Upon written motion of the prosecuting attorney filed at least eight days prior to the adjudicatory hearing and with reasonable notice to the juvenile, his or her counsel, and his or her parents, guardians or custodians, the court shall conduct a hearing to determine if juvenile jurisdiction should or must be waived and the proceeding transferred to the criminal jurisdiction of the court. Any motion filed in accordance with this section is to state, with particularity, the grounds for the requested transfer, including the grounds relied upon as set forth in subsection (d), (e), (f) or (g) of this section, and the burden is upon the state to establish the grounds by clear and convincing evidence. Any hearing held under the provisions of this section is to be held within seven days of the filing of the motion for transfer unless it is continued for good cause.

Subsection (b), which is at issue in this case, provides:


                      No inquiry relative to admission or denial of the allegations of the charge or the demand for jury trial may be made by or before the court until the court has determined whether the proceeding is to be transferred to criminal jurisdiction.


In construing W. Va. Code § 49-5-10(b), we are guided by our rule that “[a] statutory provision which is clear and unambiguous and plainly expresses the legislative intent will not be interpreted by the courts but will be given full force and effect.” Syllabus Point 2, State v. Epperly, 135 W. Va. 877, 65 S.E.2d 488 (1951). This Court believes that subsection (b) clearly and unambiguously prohibits requiring a juvenile to plead to allegations in a juvenile petition prior to the court's decision whether the juvenile is to be transferred to criminal jurisdiction.

            This construction of W. Va. Code § 49-5-10(b) is consistent with the procedures for juvenile proceedings provided in W. Va. Code §§ 49-5-1, et seq. Pursuant to W. Va. Code § 49-5-10(a), a motion to transfer a juvenile to criminal jurisdiction must be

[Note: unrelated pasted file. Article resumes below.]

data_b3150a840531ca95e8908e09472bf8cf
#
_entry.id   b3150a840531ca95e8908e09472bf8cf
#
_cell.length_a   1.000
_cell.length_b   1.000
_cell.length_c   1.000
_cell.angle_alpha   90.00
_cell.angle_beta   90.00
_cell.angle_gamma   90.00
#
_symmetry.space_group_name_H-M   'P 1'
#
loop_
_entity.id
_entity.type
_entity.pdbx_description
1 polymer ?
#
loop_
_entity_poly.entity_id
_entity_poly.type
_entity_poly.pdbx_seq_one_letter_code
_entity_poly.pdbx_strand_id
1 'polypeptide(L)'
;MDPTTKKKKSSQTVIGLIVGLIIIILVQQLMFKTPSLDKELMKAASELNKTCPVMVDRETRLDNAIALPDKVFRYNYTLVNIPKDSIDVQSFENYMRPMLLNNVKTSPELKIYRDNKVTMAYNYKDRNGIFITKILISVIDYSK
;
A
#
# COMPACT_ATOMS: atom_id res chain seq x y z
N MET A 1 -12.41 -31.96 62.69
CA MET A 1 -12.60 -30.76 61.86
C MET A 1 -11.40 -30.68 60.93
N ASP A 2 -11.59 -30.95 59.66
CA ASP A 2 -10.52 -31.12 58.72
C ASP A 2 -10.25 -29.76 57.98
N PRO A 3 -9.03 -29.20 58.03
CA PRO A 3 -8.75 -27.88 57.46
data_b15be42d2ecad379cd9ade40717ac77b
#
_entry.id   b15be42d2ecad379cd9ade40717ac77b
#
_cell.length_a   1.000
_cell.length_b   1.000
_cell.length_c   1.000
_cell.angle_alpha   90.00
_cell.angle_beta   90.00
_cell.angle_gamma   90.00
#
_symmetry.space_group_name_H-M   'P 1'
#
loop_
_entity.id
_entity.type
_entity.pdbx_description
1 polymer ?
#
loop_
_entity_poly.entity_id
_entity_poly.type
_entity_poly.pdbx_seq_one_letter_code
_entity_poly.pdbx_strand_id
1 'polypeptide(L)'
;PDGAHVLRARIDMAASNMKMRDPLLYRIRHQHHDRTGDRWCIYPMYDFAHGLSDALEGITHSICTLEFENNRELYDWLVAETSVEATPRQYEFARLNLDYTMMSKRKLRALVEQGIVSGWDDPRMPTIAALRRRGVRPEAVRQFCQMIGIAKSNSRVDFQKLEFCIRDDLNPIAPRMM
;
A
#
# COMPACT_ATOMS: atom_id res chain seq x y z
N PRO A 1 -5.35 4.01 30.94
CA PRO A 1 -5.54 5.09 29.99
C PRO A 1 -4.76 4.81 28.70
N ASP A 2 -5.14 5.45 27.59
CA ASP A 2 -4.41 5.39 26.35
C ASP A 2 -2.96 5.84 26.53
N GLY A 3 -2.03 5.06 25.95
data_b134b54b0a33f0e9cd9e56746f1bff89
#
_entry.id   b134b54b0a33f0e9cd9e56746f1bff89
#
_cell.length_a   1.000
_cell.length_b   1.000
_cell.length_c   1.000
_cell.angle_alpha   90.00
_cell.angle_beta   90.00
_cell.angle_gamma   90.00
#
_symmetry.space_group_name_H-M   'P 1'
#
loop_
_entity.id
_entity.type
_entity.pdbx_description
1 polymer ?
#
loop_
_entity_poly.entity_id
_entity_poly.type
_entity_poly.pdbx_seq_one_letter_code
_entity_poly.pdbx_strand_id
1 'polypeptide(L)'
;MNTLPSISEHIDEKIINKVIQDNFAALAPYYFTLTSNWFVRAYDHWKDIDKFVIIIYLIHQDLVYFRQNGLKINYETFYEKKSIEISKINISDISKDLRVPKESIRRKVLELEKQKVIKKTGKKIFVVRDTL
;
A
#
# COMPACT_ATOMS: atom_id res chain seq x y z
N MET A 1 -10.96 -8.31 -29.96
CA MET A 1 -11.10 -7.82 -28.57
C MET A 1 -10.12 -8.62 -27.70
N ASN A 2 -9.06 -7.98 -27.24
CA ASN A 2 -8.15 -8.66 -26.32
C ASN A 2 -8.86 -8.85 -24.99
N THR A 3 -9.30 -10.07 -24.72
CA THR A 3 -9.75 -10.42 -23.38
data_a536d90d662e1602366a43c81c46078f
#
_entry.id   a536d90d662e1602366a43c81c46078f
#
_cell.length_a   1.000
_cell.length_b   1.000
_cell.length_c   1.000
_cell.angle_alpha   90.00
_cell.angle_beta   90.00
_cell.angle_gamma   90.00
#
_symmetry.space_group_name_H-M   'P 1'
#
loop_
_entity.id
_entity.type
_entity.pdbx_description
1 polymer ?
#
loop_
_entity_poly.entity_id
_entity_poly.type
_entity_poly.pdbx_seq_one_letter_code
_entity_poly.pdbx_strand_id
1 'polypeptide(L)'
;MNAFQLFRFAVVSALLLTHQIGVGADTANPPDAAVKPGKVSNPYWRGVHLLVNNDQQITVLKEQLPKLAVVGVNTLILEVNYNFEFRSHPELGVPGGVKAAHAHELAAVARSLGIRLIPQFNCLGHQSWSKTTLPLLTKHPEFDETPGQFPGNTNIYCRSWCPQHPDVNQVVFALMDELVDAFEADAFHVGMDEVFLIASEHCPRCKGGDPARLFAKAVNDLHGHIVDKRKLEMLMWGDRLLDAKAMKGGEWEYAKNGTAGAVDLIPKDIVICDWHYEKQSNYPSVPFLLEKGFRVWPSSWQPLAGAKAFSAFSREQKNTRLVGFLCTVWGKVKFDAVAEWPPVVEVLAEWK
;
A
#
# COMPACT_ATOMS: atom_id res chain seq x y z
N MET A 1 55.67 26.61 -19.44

filed at least eight days prior to the adjudicatory hearing. Upon the filing of a motion to transfer, “the court shall conduct a hearing to determine if juvenile jurisdiction should or must be waived and the proceeding transferred to the criminal jurisdiction of the court.” W. Va. Code § 49-5-10(a). In the event the case remains under juvenile jurisdiction, the case proceeds to an adjudicatory hearing pursuant to W. Va. Code § 49-5-11 (1998). It is not until the adjudicatory hearing that a juvenile is called upon to state whether he or she wishes to admit or deny the allegations in the petition. Id. It is obvious from this procedure that a court must determine whether the proceeding is to be transferred to adult jurisdiction before the juvenile is required to enter a plea.

            Having found that W. Va. Code § 49-5-10(b) is clear and unambiguous and plainly expresses the legislative intent, we will give the code section its full force and effect. Therefore, we hold that pursuant to W. Va. Code § 49-5-10(b) (2001), a court shall not require a juvenile to admit or deny the allegations in a juvenile petition or inquire whether a juvenile demands a jury trial before the court determines whether the juvenile proceeding is to be transferred to criminal jurisdiction. According to W. Va. Code § 49-5-11 (1998), the court shall inquire of the juvenile whether he or she wishes to admit or deny the allegations in the petition at the outset of the adjudicatory hearing. Upon application of our holding to the procedure used below by the circuit court, we conclude that the circuit court violated W. Va. Code § 49-5-10(b), by requiring the appellant to enter his plea prior to the time the circuit court determined whether to transfer the appellant's case to criminal jurisdiction. (See footnote 9)